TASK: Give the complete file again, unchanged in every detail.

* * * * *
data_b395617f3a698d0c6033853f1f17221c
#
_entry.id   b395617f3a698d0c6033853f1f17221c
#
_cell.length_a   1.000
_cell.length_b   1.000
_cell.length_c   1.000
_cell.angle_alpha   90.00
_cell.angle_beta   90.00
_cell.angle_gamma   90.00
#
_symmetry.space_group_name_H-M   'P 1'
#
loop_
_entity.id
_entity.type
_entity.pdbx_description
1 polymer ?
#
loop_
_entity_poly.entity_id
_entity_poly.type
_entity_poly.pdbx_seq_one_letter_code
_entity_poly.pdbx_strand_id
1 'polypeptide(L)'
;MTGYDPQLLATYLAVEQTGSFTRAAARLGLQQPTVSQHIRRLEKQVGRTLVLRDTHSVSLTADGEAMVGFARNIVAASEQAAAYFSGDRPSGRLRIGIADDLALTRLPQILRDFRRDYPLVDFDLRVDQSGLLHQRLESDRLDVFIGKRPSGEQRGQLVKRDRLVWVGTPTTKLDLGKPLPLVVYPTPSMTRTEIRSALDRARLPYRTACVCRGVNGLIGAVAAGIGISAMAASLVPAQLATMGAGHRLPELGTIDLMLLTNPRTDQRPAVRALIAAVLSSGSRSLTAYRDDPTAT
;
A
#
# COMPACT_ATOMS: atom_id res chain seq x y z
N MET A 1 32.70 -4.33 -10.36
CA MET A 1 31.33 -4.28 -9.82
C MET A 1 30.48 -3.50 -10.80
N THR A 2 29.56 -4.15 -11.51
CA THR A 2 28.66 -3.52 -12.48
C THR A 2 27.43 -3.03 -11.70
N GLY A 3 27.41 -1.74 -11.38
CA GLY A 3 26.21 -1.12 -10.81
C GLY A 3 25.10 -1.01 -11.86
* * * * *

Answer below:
data_b395617f3a698d0c6033853f1f17221c
#
_entry.id   b395617f3a698d0c6033853f1f17221c
#
_cell.length_a   1.000
_cell.length_b   1.000
_cell.length_c   1.000
_cell.angle_alpha   90.00
_cell.angle_beta   90.00
_cell.angle_gamma   90.00
#
_symmetry.space_group_name_H-M   'P 1'
#
loop_
_entity.id
_entity.type
_entity.pdbx_description
1 polymer ?
#
loop_
_entity_poly.entity_id
_entity_poly.type
_entity_poly.pdbx_seq_one_letter_code
_entity_poly.pdbx_strand_id
1 'polypeptide(L)'
;MTGYDPQLLATYLAVEQTGSFTRAAARLGLQQPTVSQHIRRLEKQVGRTLVLRDTHSVSLTADGEAMVGFARNIVAASEQAAAYFSGDRPSGRLRIGIADDLALTRLPQILRDFRRDYPLVDFDLRVDQSGLLHQRLESDRLDVFIGKRPSGEQRGQLVKRDRLVWVGTPTTKLDLGKPLPLVVYPTPSMTRTEIRSALDRARLPYRTACVCRGVNGLIGAVAAGIGISAMAASLVPAQLATMGAGHRLPELGTIDLMLLTNPRTDQRPAVRALIAAVLSSGSRSLTAYRDDPTAT
;
A
#
# COMPACT_ATOMS: atom_id res chain seq x y z
N MET A 1 32.70 -4.33 -10.36
CA MET A 1 31.33 -4.28 -9.82
C MET A 1 30.48 -3.50 -10.80
N THR A 2 29.56 -4.15 -11.51
CA THR A 2 28.66 -3.52 -12.48
C THR A 2 27.43 -3.03 -11.70
N GLY A 3 27.41 -1.74 -11.38
CA GLY A 3 26.21 -1.12 -10.81
C GLY A 3 25.10 -1.01 -11.86